Pop Culturing: 5 Under the Radar TV Shows You Missed in 2020

by Jason St. Amand

National News Editor

Friday October 30, 2020

Jordan Kristine Seamón, left, Jack Dylan Grazer, right, in a scene from "We Are Who We Are."
Jordan Kristine Seamón, left, Jack Dylan Grazer, right, in a scene from "We Are Who We Are."  (Source:Photograph by Yannis Drakoulidis/HBO)

Though the pandemic has halted a number of projects in Hollywood, there wasn't much a shortage in the world TV. With so many programs debuting in 2020 (not to mention keeping up with the world around us) it's easy to let a fantastic show slip through the cracks. Below is a breakdown of five TV shows that may have gone under your radar this year.

"Raised by Wolves" Season 1
Where to watch: HBO Max


The somewhat high concept sci-fi drama "Raised by Wolves" (created by "Prisoners" screenwriter Aaron Guzikowski) is one of the most surprising new shows of the year. Debuting on HBO Max in September, the series' first two episodes were helmed by director Ridley Scott — pretty notable considering he's made some of the most important sci-fi films of the last few decades. "Raised by Wolves" follows two androids Father (Abubakar Salim) and Mother (a stellar performance from Amanda Collin), who are instructed to raise a group of children on (the real planet) Kepler-22b after the Earth was destroyed by a massive war sparked by religious differences. The show tackles huge themes, including spirituality, mortality, artificial intelligence and much more. Imagine "Westworld" but way more interesting, thoughtful and dynamic.

"I May Destroy" Season 1
Where to watch: HBO


There has never been a TV show like "I May Destroy You." It's the kind of show that makes you thankful this era of Peak TV exists. It's a harrowing, brave, funny, and brilliant 12-episode season created, written, co-directed and starring British actor Michaela Coel, best known for her Netflix series "Chewing Gum." But on "I May Destroy You," Coel, who puts her own story of rape at the show's center, creates an exciting and youthful world, upending expectations and tackling subjects and situations rarely seen on the small screen. In some ways, the easiest comparison to make is that "I May Destroy You" is similar to "Fleabag." And while some of the themes overlap, Coel's show has many more ideas on its mind, resulting in some of the best TV moments of the year.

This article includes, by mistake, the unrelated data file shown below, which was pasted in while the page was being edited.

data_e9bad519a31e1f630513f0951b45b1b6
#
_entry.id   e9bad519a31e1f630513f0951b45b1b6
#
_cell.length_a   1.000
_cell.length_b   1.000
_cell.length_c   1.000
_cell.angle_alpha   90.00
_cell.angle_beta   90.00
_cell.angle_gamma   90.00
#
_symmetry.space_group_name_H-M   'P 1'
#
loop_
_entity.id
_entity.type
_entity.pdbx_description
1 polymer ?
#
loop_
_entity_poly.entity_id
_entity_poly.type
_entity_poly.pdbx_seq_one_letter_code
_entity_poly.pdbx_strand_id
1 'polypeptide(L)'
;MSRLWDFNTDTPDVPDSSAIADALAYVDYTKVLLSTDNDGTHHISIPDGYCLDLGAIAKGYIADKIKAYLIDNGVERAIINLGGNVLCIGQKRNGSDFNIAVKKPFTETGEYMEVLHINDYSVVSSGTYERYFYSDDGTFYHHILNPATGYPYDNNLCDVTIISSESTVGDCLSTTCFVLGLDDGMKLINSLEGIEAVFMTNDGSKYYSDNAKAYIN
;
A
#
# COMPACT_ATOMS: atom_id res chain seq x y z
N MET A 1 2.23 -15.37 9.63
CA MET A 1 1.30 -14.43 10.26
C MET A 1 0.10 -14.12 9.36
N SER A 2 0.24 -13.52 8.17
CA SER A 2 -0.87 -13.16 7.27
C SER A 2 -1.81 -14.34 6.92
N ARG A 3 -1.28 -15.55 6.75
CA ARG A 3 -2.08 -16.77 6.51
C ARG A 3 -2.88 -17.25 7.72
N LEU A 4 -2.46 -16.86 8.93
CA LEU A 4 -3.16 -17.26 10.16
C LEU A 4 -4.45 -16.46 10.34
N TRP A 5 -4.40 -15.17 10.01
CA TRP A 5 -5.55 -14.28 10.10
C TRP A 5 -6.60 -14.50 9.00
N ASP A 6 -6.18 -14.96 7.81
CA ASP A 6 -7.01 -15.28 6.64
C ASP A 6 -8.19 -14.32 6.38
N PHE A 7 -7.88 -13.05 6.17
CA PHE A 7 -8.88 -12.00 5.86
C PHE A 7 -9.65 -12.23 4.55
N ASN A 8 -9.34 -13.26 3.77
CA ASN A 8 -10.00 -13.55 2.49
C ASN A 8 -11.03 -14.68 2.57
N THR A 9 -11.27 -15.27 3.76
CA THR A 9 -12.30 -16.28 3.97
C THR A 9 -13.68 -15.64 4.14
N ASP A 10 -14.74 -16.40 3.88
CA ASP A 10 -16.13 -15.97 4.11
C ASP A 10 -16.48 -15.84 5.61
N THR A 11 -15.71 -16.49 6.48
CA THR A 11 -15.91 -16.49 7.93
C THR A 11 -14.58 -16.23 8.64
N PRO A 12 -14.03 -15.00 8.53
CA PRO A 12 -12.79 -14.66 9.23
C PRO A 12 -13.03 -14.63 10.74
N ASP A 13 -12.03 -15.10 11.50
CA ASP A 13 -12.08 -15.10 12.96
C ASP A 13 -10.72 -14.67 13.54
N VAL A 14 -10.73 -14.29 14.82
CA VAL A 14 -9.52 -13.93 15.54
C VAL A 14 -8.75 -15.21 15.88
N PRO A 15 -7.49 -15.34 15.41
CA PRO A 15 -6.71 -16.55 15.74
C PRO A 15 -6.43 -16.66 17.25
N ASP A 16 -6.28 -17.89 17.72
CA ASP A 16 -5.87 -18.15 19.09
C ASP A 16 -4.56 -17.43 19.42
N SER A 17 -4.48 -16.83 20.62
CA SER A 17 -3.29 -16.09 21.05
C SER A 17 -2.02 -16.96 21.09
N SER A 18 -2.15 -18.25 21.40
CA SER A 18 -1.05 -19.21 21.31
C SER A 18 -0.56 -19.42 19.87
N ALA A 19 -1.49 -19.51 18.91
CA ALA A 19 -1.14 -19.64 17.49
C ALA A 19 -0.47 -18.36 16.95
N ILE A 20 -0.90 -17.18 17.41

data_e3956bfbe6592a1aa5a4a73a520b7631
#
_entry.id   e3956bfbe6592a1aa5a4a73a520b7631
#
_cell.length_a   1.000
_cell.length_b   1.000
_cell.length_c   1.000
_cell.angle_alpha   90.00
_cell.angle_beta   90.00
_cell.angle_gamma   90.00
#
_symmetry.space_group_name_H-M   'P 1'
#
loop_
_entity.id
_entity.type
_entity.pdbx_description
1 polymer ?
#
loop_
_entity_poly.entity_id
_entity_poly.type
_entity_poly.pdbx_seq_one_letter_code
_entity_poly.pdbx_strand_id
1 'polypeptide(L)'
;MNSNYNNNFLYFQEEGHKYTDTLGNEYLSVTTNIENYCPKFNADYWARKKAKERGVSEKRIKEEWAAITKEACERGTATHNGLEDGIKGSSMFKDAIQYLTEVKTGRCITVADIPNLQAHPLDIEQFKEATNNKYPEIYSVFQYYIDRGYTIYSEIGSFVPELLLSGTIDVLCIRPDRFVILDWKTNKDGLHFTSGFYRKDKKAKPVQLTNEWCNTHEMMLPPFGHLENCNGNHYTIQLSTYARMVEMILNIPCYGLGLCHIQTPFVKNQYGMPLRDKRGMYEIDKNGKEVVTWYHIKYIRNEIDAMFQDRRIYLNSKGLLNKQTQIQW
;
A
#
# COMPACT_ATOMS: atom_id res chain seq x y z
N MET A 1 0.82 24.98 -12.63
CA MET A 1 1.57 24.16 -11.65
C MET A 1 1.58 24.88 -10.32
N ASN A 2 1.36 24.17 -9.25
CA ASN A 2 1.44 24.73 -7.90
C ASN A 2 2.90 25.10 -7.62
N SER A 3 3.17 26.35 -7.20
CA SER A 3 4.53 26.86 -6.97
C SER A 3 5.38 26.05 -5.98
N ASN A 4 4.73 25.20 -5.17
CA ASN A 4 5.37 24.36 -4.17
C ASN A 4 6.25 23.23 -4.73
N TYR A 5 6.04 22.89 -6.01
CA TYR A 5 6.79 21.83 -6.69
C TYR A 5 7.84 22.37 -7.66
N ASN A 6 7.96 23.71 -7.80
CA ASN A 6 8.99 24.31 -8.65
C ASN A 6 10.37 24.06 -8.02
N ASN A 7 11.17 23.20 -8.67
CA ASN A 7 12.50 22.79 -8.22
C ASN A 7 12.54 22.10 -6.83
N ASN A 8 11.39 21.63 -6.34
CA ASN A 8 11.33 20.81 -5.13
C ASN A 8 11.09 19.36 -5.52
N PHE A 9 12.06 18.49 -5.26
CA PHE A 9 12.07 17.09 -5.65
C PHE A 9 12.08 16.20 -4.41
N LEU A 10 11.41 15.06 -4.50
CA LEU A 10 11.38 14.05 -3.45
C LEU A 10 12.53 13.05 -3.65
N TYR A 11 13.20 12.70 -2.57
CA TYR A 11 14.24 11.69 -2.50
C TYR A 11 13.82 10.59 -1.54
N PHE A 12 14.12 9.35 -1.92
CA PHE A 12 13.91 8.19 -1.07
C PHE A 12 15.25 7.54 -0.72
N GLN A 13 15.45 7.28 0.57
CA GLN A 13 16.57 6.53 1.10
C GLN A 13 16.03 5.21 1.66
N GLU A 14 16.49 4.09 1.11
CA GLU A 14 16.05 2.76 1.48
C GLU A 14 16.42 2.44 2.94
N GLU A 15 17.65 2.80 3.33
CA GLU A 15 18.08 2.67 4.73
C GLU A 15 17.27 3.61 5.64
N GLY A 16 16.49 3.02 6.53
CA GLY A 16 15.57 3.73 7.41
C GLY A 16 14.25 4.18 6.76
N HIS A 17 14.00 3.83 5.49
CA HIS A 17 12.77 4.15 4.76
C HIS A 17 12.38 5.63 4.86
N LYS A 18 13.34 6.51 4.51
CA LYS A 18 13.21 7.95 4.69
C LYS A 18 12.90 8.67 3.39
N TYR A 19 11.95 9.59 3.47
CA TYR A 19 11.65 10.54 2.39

"PEN15" Season 2
Where to watch: Hulu


The critically beloved comedy "PEN15" returned to Hulu for seven fantastic episodes this summer, somehow improving on an already impeccable first season. Season 2 feels bigger even with the shorter season (the second of half of Season 2 will arrive sometime next year); it's definitely more accomplished and ambitious, deserving to be in the conversation of the most-talked-about modern comedies. The show follows actors Maya Erskine and Anna Konkle, who play 13-year-old versions of themselves while in 7th grade in 2000. The gimmick is that the 30-something-year-olds star in the show with real teens. But the comedy is much more than genius gag and its juvenile name. It's an emotional journey that balances the trials and tribulations of how hard it is it to be a teen girl with some of the funniest writing on TV; it will make you laugh, cringe and cry and laugh again.

"The Queen's Gambit"
Where to watch: Netflix


"The Queen's Gambit," a 7-episode miniseries about a chess prodigy, in many ways defies the ways in which Peak TV has trained our brains. Unlike most prestige shows, "The Queen's Gambit," based on Walter Tevis' 1983 novel and developed for the streamer by screenwriter Scott Frank ("Godless," "Out of Sight"), upends expectations. It is not a cynical show, yet it maintains the same tension and stakes as something like "Perry Mason" or "Ratched" without delving into misery porn or being over the top. In a stellar performance, Anya Taylor-Joy ("The Witch," "Split"), plays Beth Harmon, an orphan who, at a young age, discovers her passion for chess...and happens to be a genius at the game. The show follows her rise from a 9-year-old girl beating guys twice her age to a young adult...beating men twice her age. It's also about the people she meets along the way, including the janitor who taught her chess (Bill Camp), her foster mother Alma ("Can You Ever Forgive Me" director Marielle Heller), handsome chess player Townes (Jacob Fortune-Lloyd), fierce competitor Benny (Thomas Brodie-Sangster) and more.

"We Are Who We Are"
Where to watch: HBO


"We Are Who We Are" has all the best hallmarks of Italian filmmaker Luca Guadagninio, best known for his gay coming-of-age movie "Call Me By Your Name." The new show is another vibrant coming-of-age story, this time set in a U.S. military base in Venice, Italy, that follows two young teens coming into their own as they discover their sexuality and identity. And like the Oscar-nominated film, it's partly a fish-out-of-water story except one that is not solely focused on romance; in the moving "We Are Who We Are" a Guadagninio celebrates what it means to be young and cherishes the journey it takes to find self-discovery. It stars "It" actor Jack Dylan Grazer, newcomer Jordan Kristine Seamon, Chloë Sevigny, Scott Mescudi (also known as rapper Kid Cudi) and more.

Pop Culturing

This story is part of our special report titled Pop Culturing. Want to read more? Here's the full list.

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